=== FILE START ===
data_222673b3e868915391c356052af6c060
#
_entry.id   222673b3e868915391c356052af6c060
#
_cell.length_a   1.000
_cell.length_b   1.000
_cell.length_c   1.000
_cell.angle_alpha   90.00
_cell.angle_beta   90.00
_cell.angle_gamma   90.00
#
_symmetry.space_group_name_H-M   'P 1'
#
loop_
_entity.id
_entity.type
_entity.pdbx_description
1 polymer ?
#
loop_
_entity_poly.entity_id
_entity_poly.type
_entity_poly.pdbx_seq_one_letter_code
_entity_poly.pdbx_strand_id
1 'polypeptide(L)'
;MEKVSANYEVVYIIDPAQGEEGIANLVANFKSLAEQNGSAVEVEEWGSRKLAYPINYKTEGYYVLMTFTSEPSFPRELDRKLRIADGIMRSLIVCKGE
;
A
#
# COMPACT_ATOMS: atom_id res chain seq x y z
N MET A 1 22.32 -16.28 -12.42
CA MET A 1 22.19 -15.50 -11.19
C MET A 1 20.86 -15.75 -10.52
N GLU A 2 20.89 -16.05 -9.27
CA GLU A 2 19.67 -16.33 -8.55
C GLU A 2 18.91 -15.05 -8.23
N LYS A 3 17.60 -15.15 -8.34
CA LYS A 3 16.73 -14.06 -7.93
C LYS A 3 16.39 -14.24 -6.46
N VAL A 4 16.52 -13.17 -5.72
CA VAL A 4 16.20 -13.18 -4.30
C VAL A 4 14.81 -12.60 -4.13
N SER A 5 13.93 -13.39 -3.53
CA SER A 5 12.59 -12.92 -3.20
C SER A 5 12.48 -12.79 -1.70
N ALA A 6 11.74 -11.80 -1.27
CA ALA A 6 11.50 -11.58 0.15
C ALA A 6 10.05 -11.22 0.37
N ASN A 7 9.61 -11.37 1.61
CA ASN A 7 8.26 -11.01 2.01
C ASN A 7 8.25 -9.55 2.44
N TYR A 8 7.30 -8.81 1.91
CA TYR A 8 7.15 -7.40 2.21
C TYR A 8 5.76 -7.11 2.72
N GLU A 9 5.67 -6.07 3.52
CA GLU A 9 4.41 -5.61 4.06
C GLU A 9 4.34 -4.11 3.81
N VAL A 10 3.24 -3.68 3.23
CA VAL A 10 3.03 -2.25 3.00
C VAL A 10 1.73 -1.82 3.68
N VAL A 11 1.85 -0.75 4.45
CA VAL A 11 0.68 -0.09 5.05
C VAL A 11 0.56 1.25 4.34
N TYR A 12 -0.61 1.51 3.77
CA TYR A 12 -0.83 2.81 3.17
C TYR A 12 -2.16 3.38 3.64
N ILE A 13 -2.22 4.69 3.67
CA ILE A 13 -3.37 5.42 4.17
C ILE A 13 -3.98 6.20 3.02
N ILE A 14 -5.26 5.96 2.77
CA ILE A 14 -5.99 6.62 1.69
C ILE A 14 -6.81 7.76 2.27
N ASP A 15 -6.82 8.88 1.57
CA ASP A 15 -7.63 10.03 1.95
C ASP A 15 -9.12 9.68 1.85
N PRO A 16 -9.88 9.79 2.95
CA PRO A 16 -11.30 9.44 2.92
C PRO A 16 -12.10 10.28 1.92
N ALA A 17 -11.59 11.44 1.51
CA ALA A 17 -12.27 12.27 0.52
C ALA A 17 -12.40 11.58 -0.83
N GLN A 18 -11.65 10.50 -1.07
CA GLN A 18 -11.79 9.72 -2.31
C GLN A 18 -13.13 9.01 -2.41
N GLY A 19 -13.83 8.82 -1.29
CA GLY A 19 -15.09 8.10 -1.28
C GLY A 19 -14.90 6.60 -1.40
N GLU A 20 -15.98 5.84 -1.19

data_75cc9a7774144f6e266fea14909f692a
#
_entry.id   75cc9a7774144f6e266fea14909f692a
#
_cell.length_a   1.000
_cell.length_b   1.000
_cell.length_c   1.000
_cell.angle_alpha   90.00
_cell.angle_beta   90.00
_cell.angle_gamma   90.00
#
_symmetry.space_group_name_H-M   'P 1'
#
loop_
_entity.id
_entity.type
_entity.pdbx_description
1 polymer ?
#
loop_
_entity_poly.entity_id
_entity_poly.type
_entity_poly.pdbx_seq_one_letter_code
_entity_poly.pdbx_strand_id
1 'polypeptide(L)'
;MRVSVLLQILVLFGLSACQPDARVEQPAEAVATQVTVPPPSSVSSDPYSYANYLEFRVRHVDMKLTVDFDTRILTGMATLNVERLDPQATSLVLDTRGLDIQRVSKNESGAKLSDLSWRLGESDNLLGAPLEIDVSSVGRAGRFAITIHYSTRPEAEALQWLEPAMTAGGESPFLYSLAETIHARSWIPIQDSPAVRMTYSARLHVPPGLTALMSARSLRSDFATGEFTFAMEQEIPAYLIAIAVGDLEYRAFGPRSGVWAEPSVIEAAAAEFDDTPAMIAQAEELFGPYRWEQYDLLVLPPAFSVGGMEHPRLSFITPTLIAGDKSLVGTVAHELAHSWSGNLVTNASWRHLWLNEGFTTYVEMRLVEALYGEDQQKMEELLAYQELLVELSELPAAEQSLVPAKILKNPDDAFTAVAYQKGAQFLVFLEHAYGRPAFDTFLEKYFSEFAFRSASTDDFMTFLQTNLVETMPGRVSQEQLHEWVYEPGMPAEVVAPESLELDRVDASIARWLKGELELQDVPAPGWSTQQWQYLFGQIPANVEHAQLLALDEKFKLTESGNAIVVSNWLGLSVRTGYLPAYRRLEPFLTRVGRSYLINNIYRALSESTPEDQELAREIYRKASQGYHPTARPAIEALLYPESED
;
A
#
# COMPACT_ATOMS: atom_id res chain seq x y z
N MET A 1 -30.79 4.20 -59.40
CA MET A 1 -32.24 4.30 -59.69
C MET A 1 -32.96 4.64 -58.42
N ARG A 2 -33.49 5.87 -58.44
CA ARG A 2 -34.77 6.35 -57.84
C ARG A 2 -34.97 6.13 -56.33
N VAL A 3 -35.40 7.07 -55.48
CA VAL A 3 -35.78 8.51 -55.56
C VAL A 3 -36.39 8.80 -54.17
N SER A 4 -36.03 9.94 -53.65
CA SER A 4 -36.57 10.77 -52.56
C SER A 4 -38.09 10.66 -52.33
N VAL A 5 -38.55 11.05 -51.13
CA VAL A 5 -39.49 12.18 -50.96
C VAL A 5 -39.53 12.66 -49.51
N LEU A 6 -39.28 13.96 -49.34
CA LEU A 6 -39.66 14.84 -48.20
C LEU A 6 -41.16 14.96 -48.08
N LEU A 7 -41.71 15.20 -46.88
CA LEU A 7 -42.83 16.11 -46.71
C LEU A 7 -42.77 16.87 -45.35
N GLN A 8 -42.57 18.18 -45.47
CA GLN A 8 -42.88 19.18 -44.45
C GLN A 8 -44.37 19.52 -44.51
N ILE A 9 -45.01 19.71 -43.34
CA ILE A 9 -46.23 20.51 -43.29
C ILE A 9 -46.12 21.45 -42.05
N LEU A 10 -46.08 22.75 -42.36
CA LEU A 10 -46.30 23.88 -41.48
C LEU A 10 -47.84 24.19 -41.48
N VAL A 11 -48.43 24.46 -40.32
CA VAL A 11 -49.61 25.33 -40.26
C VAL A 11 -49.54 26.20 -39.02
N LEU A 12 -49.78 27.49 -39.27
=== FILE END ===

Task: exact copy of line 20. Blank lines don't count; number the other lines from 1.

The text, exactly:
loop_